Propelling charges are in metal cartridge cases and loaded separately from the projectile. Projectiles originally included HE fragmentation, Armour Piercing solid shot, smoke, illuminating and chemical. HE shells weigh some 33 kg. Illuminating shells have a substantially lower muzzle velocity. APHE and extended range shells were introduced later. Maximum rate of fire is probably 6-7 rounds/minute, and about 70 rounds/hour. The standard Soviet unit of fire was 80 rounds.[2][3][4]

Operational history

The M-46 was first seen openly at the 1954 May Day Parade in Moscow. It initially replaced the 100 mm BS-3 field and anti-tank gun. However, its long range made it well suited for counter-battery actions - some western troops on its receiving end have reported poor fragmentation, and large fragments would be consistent with the counter-battery purpose. Its Soviet use with an integrated fire control system including SNAR-2 radars has also been reported. In Soviet service, M-46 battalions were in Army and Front artillery brigades.

It is or has been in service with at least 25 countries and has been license manufactured in China as the Type 59. It was replaced in Soviet/Russian inventory by the 2A36 Giatsint-B and the self-propelled 2S5 Giatsint-S. Several companies, like Soltam and RDM Technology BV, have presented upgrade packages for the gun. These include, for instance, an upgrade to a 45 caliber 155 mm gun.

The M-46 saw extensive use by the NVA in Vietnam War, especially at the siege of Khe Sanh. It was regarded by both sides as the best all-round field artillery of the Vietnam War.[5]

A version of this gun, possibly the Chinese-manufactured Type 59-1, is suspected to have been used by North Korea for shelling the South Korean island of Yeonpyeong in the Yellow Sea on 23 November 2010.


Soviet Union

People's Republic of China

Iraqi Type 59-1





Democratic People’s Republic of Korea

The US Defense Intelligence Agency has reported the existence of a number of locally designed self-propelled artillery systems, including the SPG 130mm M1975, the SPG 130mm M1981 and the SPG 130mm M1991. Details are not available, but they appear to be M-46/Type 59s mounted on a tracked chassis “Tokchon”.[6]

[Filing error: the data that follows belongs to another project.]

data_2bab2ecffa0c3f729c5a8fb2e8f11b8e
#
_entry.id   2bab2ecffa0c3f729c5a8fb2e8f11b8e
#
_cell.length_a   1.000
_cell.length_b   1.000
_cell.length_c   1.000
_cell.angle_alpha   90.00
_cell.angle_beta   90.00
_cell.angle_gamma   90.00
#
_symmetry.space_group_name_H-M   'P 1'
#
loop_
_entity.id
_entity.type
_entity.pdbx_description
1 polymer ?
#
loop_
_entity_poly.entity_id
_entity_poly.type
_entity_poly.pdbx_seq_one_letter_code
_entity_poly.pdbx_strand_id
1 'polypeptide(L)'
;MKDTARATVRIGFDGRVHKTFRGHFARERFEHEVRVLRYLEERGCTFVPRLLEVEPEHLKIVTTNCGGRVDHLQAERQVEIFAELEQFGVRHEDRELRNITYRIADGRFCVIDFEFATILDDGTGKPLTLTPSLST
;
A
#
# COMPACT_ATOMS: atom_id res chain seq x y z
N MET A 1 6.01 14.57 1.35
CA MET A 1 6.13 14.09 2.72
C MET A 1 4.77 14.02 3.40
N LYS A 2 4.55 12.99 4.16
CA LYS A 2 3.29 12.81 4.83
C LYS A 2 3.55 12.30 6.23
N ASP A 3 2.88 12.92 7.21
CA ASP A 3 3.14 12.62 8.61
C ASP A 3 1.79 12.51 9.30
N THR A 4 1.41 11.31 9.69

Russian M-46 gun


Unless stated, figures are sourced from Jane's Armour and Artillery [12]

Map with M1954 operators in blue with former operators in red
M-46 in an Israeli museum. Note that the carriage is fitted with an extra axle and wheels to give a 'walking' suspension, and a sole plate has been added.

Current operators

Former Operators

M-46 guns of Bosnian Serb army.


  1. http://www.russianarms.ru/forum/index.php?board=270.0
  2. Red God of War – Soviet Artillery and Rocket Forces, Chris Bellamy, Brasseys, 1986. ISBN 0-08-031200-4
  3. Artillery of the World, ed. Shelford Bidwell, Brasseys, 1977. ISBN 0-904609-04-9
  4. The Encyclopedia of World Military Weapons 1988. ISBN 0-517-65341-9
  5. Battlefield (TV series)
  6. 1 2 3 4 5 6 7 Janes Armour and Artillery 2003-2004
  7. 1 2 Janes Armour and Artillery 1993-1994 ISBN 0-7106-1074-2
  8. "Cuban Military Parade - Page 8". Retrieved 13 November 2014.
  9. http://fact100.momp.gov.eg/Ar/MilProductDetials.aspx?pro=XjiF9LBV19a3++CNT0INaidlrOH9Qhh1Fwf/thUi7WA=
  10. "Ordnance Factory Board". Retrieved 13 November 2014.
  11. Stroea, Adrian; Băjenaru, Gheorghe (2010) - Artileria română în date și imagini - Editura Centrului Tehnic-Editorial al Armatei - ISBN 978-606-524-080-3
  12. Jane's Armour and Artillery 1997-98 ISBN 0-7106-1542-6
  13. https://www.youtube.com/watch?v=l5U4Kmun2WU#t=00m13s
  14. "UNODA - UN Register of Conventional Arms". Retrieved 13 November 2014.
  15. John Pike. "Pakistan Army Equipment". Globalsecurity.org. Retrieved 2013-03-19.
  16. "M-46 130mm Gun, Serbian Armed Forces (Serbian)". Retrieved 13 November 2014.
  17. "Arms Trade Register". SIPRI. Retrieved 22 June 2012.
  18. Leon Engelbrecht. "G6 L45 self-propelled towed gun-howitzer". Retrieved 13 November 2014.

External links